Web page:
When the Seattle Department of Transportation (SDOT) rolled out its rules for private bike shares last summer, it was a first-in-the-nation program for governing how dockless bike shares operate within a city. Now, these kinds of programs are everywhere, and two former SDOT employees who played a large role in Seattle’s program have moved on to bike-share boosting in the private sector.
The latest to make the switch: former SDOT director Scott Kubly, who recently accepted an executive level position, chief program officer, at Limebike. The position, first reported by Geekwire’s Monica Nickelsburg, comes a few months after Kubly tendered his resignation.
While the last person in SDOT’s employ to move to private bike share—former bike-share program manager Kyle Rowe left SDOT for Spin back in November—focuses mainly on government relations and policy, Kubly told us that his job at Limebike is much bigger-picture.
“It’s really about aligning government relations and business development and marketing and making sure all those things are aligned,” said Kubly. “I’ll be doing some lobbying, some strategic thinking about where we want to go, and starting to think about how we sync up what our operations are doing based on what we’re hearing about cities we’re operating in.”
While both work with government relations in some capacity, neither Rowe or Kubly can work with SDOT.
Before leading SDOT, Kubly was president of private bike-share company Alta (now Motivate)—who eventually would run Seattle’s failed docked bike-share system, Pronto (which led to a $10,000 ethics fine when Kubly failed to secure a waiver needed to work with his former employer).
We asked if he intended to get back into bike share. “No, actually,” said Kubly. “If you had asked me December 31 where you thought I’d be working and what industry I thought I’d be working in, I wouldn’t have said bike share.”
Kubly said it was a conversation with co-founders Toby Sun and Brad Bao that eventually drew him in, and “their philosophy on how they wanted to grow the company.”
Part of it, said Kubly, is being a part of expanding mobility. “Getting a chance before anyone else on the outside saw it seeing how close they were to getting an e-bike on the ground and then e-scooters on the ground in a matter of months, it was a very hard thing to say no to,” he explained.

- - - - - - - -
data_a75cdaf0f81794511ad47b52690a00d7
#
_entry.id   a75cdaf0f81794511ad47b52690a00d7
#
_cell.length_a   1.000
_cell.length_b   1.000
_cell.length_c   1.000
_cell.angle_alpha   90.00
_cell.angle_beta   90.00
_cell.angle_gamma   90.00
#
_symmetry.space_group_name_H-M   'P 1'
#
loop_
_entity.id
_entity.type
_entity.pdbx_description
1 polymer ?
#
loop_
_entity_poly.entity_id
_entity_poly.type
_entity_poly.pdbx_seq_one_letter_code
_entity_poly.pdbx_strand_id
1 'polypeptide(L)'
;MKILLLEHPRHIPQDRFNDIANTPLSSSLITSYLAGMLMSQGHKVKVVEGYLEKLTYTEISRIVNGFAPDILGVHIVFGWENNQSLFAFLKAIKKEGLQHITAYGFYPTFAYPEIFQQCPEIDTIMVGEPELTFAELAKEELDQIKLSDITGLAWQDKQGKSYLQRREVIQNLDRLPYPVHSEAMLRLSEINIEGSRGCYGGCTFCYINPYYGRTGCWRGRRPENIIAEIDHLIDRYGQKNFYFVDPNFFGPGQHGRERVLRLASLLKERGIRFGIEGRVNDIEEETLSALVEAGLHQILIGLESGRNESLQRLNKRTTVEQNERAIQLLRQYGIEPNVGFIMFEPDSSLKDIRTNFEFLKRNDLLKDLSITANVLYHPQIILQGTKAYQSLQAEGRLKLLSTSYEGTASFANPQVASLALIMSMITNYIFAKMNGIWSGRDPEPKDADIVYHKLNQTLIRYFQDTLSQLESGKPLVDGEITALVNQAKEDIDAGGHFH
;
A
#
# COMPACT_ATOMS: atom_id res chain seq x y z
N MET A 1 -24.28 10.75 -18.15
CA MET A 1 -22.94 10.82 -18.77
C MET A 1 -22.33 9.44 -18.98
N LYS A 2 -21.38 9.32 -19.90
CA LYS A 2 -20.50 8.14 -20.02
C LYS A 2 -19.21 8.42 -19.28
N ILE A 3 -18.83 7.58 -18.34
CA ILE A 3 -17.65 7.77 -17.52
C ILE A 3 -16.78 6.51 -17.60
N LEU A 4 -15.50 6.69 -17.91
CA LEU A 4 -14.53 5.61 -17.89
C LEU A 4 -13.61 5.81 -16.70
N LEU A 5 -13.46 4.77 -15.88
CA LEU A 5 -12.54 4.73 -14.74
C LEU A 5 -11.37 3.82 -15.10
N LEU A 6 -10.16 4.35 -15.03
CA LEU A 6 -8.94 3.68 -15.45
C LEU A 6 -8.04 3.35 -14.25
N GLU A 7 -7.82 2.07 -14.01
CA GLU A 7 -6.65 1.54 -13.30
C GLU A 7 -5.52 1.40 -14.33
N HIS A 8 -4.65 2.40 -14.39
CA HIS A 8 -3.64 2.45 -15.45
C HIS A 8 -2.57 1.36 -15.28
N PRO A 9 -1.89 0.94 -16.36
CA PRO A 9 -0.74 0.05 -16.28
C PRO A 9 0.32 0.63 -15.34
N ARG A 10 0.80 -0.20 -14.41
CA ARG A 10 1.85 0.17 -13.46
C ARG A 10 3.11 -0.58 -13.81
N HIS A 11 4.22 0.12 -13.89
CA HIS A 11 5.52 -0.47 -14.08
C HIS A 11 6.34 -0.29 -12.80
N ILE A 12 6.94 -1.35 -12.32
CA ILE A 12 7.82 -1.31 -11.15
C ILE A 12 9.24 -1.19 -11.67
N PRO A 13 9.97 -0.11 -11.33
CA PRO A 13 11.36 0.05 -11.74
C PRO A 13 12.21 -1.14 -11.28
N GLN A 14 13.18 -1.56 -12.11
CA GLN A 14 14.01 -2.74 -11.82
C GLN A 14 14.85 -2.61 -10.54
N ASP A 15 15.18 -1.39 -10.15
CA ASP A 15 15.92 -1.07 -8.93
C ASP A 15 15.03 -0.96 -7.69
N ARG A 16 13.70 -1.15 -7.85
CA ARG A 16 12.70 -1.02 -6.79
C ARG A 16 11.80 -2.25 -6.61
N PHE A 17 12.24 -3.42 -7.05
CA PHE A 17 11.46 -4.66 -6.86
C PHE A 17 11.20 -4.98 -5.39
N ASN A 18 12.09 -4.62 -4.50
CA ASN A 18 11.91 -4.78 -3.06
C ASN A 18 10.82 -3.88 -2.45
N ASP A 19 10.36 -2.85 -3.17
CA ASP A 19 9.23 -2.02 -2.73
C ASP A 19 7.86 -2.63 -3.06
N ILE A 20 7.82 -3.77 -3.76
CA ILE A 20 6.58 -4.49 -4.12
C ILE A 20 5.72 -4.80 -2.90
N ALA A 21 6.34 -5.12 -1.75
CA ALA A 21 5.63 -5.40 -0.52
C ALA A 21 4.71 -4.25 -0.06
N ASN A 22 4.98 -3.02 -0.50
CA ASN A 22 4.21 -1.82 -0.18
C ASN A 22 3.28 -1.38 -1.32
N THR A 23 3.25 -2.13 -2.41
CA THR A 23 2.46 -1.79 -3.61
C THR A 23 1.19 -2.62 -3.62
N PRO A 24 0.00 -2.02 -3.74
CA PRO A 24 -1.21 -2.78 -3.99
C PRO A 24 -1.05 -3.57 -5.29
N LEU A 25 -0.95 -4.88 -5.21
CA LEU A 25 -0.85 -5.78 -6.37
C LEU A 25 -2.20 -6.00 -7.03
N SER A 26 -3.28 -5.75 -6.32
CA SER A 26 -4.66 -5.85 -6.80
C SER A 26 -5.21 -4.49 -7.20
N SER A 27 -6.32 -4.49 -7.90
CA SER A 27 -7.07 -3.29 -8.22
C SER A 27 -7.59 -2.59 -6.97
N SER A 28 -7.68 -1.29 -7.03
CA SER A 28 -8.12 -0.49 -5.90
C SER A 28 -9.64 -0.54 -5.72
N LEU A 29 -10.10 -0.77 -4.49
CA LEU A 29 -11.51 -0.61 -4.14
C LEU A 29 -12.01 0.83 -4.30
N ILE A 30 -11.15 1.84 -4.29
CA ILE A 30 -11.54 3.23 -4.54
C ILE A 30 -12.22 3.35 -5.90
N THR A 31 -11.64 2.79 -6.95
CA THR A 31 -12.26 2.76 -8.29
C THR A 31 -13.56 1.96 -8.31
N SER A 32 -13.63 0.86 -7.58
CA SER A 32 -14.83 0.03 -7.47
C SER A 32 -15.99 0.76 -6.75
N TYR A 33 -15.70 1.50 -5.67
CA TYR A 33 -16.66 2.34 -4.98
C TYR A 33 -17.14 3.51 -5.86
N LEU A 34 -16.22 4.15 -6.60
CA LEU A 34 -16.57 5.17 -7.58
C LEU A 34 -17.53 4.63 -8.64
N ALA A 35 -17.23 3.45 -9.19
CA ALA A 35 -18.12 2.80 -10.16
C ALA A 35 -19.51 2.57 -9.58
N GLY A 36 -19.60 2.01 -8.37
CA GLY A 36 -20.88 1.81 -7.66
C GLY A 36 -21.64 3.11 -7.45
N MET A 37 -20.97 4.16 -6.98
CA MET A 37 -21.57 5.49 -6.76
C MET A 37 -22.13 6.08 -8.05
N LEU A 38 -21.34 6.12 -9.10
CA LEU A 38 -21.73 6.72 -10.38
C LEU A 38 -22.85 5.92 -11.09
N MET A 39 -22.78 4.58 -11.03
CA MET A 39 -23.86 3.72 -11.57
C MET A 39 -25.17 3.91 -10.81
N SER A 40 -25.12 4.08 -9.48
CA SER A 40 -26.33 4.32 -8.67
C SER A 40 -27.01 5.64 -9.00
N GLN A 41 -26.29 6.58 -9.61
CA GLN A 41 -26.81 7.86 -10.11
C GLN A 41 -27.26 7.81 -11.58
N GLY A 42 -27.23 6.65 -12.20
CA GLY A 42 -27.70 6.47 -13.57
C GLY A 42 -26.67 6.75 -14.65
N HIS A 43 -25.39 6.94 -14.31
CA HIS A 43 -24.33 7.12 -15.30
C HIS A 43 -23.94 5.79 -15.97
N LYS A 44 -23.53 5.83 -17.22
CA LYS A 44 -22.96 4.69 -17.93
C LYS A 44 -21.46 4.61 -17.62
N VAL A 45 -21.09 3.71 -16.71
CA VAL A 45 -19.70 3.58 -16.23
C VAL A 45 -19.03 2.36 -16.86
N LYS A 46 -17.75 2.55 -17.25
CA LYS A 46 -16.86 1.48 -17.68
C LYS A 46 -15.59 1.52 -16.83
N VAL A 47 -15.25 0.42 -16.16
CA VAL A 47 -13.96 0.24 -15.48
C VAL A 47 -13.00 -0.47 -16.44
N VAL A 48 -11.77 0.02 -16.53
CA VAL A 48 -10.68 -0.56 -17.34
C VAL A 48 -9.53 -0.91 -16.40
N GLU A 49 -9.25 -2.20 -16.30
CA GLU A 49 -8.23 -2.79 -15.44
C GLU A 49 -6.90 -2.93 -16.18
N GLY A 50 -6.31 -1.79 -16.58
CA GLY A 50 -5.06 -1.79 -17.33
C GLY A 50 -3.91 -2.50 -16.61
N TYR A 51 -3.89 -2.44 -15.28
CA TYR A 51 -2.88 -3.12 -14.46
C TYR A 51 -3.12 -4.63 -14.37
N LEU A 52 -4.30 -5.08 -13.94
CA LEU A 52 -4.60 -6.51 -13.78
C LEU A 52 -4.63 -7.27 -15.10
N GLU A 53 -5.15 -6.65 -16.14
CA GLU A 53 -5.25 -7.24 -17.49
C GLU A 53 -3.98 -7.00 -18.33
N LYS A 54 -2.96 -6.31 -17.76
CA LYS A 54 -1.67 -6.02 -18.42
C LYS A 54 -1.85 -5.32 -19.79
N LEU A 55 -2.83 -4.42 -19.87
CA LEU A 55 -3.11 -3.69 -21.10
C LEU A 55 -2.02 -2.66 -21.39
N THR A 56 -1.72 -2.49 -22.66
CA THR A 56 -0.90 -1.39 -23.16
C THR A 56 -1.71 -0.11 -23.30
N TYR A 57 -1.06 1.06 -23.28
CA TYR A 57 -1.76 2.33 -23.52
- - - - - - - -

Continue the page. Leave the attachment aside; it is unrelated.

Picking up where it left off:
“I’m a huge fan of ebikes going back to when we tried to get Pronto electrified... getting people of all ages of abilities,” Kubly continued. “It totally flattens out the city. It’s green, it’s affordable. All the things that got me into transit and transportation.”
With his old position at Alta, his three-plus years at SDOT, and now working for one of Seattle’s newer bike shares, Kubly has seen multiple phases of bike share from the inside.
“What I think I bring to the table is we’ve been there before, I can help clarify what success is going to look like from all perspectives,” said Kubly of his new position.
“I think that the first thing—and I think that bike share now is ubiquitous enough nationally that it’s not as critical—but when people haven’t seen bike share done right,” said Kubly, it can be hard to get onboard with trying it out. “I don’t think we did Pronto right. I think the people that worked on it were trying as hard as they could but we didn’t have a big enough system.”
One thing Kubly learned from Pronto: “It’s gotta be done to scale... you look at Seattle and say we have a 500 bike system [with Pronto], and you go to a system that now probably has 8,000 to 9,000 in the city, and it’s like night and day for how useful they are to the customers.”
Mostly: If the system isn’t run well, it’s not going to work. “You have to make sure the operators in the city really care about their product, and they’re not just dumping bikes,” said Kubly. “Understand that they’re really in it for the long haul.”
That doesn’t mean the current system is perfect—Seattle and other cities that use dockless bike shares are plagued with user issues like bikes getting “parked” in the middle of a lake.
“What I think happens when you first start dockless bike share in cities is there is like a learning curve for how to park the bikes, and there is a little performance art that people undertake in terms of parking bikes in places,” said Kubly. “But the reality is that that happens with anything that’s in the public way.”
He said he was willing to take on a job at Limebike because they “[take] it seriously from an operations standpoint” with messaging on how to park the bikes correctly.
Overall, said Kubly, his job is to make sure that Limebike’s programs are “best in class”—that operations, product, and marketing are all working together to create a program that functions and a product people actually use. Without one, it’s hard to have the other.
“This is a big organization at this point,” said Kubly, although it’s not the size of SDOT yet. “So it needs that thinking across functions.”
Asked if he had any unfinished business at SDOT, Kubly said that SDOT is bigger than one director.
“At the end of the day, all of these things that departments like SDOT do are so big,” he reflected. “When I look at government and working at a place like SDOT, there are things you get to finish that people before you started, and that’s gratifying... there’s things you’re in the middle of that you get to be a part of that you didn’t get to start or finish, like Center City [Connector] streetcar—it’s going to finish long after I’m gone, probably after the next person’s gone.”